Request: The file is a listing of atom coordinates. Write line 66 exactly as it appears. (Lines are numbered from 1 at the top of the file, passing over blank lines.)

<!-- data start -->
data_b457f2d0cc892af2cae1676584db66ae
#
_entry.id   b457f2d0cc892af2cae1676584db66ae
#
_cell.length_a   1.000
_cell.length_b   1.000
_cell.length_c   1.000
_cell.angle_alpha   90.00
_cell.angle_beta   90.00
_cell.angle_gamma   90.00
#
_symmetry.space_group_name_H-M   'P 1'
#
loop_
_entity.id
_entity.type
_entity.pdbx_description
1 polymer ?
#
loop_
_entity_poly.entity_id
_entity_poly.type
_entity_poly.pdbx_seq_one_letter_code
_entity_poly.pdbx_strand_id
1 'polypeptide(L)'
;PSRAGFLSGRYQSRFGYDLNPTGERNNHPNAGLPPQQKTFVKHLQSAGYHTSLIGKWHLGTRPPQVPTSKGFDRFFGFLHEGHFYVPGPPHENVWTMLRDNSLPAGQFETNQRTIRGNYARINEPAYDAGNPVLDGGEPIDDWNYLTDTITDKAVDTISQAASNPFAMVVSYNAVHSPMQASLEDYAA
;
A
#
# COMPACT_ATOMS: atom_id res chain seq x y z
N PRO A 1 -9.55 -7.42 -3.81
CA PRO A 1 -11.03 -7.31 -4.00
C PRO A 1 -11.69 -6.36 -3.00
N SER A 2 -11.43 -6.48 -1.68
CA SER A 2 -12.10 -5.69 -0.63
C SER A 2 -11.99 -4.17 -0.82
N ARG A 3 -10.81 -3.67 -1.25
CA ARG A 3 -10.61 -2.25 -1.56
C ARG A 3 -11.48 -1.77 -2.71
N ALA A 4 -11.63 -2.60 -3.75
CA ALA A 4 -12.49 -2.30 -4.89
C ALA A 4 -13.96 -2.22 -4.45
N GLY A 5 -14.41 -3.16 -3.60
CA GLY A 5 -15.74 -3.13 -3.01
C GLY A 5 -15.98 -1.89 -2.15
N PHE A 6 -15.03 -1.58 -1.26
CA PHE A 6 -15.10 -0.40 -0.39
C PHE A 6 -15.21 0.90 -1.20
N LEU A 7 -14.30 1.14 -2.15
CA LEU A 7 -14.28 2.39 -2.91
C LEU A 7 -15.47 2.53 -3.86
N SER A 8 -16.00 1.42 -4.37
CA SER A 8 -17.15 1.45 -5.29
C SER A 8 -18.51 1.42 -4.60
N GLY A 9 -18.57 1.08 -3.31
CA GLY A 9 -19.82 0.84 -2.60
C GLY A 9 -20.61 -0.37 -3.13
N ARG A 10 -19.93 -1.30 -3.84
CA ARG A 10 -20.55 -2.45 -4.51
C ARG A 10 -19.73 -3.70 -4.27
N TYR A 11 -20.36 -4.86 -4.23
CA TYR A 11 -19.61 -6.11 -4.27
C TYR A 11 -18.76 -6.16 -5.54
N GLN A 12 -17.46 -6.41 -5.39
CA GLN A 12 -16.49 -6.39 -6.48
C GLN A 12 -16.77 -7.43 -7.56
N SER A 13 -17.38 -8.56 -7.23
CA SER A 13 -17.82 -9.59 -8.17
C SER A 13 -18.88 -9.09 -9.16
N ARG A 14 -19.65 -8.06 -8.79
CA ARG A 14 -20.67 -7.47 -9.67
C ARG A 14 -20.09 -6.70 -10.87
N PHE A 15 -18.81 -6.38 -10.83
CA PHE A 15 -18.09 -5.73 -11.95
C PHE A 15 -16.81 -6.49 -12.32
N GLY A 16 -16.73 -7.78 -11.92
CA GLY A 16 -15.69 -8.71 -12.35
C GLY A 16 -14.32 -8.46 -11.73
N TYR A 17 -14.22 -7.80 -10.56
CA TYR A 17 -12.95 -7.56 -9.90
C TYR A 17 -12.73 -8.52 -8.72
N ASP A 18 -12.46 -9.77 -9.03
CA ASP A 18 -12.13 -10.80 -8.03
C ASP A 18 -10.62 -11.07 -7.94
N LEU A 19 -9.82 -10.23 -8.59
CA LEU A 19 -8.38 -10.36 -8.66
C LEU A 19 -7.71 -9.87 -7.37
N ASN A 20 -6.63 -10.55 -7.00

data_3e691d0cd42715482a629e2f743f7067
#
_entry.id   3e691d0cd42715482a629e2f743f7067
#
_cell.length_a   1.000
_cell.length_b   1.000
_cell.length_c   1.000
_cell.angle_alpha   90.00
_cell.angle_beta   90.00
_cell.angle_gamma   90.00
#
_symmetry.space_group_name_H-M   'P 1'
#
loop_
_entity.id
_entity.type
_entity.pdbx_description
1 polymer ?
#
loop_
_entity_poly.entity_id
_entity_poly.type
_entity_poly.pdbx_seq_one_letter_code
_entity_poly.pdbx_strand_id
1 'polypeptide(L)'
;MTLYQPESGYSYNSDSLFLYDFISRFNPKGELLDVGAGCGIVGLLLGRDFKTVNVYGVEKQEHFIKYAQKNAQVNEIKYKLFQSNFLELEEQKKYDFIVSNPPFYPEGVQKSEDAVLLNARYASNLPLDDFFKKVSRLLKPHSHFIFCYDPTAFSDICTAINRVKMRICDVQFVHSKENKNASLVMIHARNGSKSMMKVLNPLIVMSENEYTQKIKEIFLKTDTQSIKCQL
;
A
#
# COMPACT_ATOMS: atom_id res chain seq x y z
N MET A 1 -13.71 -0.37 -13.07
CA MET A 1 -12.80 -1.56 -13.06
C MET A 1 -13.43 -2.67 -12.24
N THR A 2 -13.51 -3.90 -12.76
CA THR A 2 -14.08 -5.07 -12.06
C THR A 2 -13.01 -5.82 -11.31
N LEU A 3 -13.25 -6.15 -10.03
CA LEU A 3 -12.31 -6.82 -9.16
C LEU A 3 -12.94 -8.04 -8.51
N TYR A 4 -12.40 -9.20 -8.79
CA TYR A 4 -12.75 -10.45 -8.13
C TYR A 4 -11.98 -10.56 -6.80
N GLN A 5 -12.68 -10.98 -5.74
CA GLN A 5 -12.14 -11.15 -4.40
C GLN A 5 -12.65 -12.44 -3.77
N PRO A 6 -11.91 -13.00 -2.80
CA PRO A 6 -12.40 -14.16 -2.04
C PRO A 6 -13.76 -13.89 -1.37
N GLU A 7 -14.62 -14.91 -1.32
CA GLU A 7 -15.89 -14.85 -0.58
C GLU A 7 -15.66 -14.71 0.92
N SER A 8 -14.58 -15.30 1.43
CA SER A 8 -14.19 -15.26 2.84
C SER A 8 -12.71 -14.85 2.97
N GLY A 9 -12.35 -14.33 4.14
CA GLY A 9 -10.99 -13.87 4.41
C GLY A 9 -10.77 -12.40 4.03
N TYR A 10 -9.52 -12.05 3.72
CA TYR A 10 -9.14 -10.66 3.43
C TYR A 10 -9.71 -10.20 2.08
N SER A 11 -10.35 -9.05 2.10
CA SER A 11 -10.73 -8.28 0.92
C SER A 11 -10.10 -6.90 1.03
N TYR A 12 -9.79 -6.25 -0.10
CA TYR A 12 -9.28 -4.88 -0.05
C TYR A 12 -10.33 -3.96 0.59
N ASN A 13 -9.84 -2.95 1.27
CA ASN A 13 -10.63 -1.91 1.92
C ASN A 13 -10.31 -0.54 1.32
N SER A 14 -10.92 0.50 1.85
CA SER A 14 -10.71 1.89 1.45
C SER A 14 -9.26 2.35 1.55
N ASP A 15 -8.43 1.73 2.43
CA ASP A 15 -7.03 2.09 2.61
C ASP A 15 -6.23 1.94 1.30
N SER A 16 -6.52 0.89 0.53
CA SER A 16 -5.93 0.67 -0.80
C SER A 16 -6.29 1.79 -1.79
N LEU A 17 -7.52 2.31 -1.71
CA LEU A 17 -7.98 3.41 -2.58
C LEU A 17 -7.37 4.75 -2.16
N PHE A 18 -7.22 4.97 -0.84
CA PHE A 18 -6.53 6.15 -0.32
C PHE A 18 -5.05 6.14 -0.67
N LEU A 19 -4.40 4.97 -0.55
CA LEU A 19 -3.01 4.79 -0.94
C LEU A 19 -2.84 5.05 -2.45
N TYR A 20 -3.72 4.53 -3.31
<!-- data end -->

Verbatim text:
C GLN A 12 -16.77 -7.43 -7.56